“But given how sharp the change has been from the pandemic through now, I think that also demonstrates the second thing, which is that Australians still seem to have a love affair with land.
“It’s still loosely described as the great Australian dream, that people want their own block of land with a house on it and a bit of space, and I think that premium for space became apparent through the pandemic, and it seems to have held on.
“We’re not really seeing any major difference in these trends. We’re still seeing house values rising at a faster pace than unit values over the most recent 12 month period.”
But Mr Lawless said it was unlikely that the great Australian dream would undergo a modern transformation.
“I wouldn’t be surprised if we do start to see more demand being deflected towards the medium and high density sector, and by that I mean townhomes all the way through to high rise units, simply because that’s where people’s budgets are going to be taking them,” he said.
“I wouldn’t necessarily say more Australians will be having a preference shift and preferring to live in a unit over a house, that’s probably more of a change out of necessity.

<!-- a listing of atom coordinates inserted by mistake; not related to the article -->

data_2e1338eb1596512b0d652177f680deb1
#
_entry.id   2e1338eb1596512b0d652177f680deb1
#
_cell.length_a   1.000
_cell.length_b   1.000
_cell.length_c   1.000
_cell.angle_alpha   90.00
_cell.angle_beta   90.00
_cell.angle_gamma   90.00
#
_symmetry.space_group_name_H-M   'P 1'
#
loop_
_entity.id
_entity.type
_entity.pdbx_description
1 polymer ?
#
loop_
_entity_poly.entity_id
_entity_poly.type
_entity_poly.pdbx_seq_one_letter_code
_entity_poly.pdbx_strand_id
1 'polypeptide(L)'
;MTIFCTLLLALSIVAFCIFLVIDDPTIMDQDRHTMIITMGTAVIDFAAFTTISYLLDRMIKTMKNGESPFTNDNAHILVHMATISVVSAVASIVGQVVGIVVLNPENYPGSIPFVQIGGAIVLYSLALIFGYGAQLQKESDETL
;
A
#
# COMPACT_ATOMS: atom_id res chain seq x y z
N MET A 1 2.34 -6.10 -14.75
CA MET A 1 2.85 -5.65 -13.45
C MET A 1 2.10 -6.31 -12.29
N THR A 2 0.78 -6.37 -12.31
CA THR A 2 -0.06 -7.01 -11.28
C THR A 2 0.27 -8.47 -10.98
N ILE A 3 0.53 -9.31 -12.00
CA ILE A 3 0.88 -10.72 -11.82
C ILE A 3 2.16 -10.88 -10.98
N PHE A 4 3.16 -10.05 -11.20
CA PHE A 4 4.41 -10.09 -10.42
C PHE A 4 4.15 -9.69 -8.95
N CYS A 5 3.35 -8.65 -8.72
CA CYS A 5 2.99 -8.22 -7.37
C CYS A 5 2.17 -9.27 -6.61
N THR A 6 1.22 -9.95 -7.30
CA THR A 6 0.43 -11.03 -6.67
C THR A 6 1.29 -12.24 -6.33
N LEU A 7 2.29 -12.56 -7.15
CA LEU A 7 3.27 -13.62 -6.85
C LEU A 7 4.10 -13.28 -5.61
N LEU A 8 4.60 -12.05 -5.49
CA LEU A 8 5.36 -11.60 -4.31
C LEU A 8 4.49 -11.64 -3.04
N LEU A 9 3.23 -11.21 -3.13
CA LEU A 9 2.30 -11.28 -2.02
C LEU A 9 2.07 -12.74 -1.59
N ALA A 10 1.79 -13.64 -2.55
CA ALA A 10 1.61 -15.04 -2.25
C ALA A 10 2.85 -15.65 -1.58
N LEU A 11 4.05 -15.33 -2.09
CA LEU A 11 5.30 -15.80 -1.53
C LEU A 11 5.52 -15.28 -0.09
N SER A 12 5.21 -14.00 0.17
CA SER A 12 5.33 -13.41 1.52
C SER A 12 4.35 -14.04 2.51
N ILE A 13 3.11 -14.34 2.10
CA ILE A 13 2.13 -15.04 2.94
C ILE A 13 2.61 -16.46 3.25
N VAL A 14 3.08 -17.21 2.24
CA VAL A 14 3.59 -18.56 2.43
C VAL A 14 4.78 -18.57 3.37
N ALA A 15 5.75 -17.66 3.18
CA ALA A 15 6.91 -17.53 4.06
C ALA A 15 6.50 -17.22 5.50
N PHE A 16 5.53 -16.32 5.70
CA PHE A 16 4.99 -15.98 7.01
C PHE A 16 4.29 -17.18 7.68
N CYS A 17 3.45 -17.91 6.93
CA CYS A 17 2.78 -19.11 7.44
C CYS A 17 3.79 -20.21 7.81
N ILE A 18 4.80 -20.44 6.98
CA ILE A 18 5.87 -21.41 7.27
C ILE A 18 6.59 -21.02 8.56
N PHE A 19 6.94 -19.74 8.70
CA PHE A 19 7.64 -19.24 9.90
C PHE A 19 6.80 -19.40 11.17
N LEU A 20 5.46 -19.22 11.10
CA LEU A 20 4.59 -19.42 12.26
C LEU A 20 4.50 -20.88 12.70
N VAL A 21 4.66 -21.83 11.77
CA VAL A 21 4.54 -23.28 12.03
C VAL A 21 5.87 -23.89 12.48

“If we want to see more people getting into home ownership, it probably means we will see more people opting for a higher density option, given the lower price points.”
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The rise in Brisbane property prices last month caught many people by surprise, but experts are divided on whether the surge will continue through the rest of year.
CoreLogic says values rose more than 13 per cent in 2023 and lifted a further one per cent in the first month of this year.
Regional values rose a tad under nine per cent last year and half a per cent in January.
There was a recurring theme as hopeful buyers inspected a recently listed inner-Brisbane apartment on a muggy afternoon this week.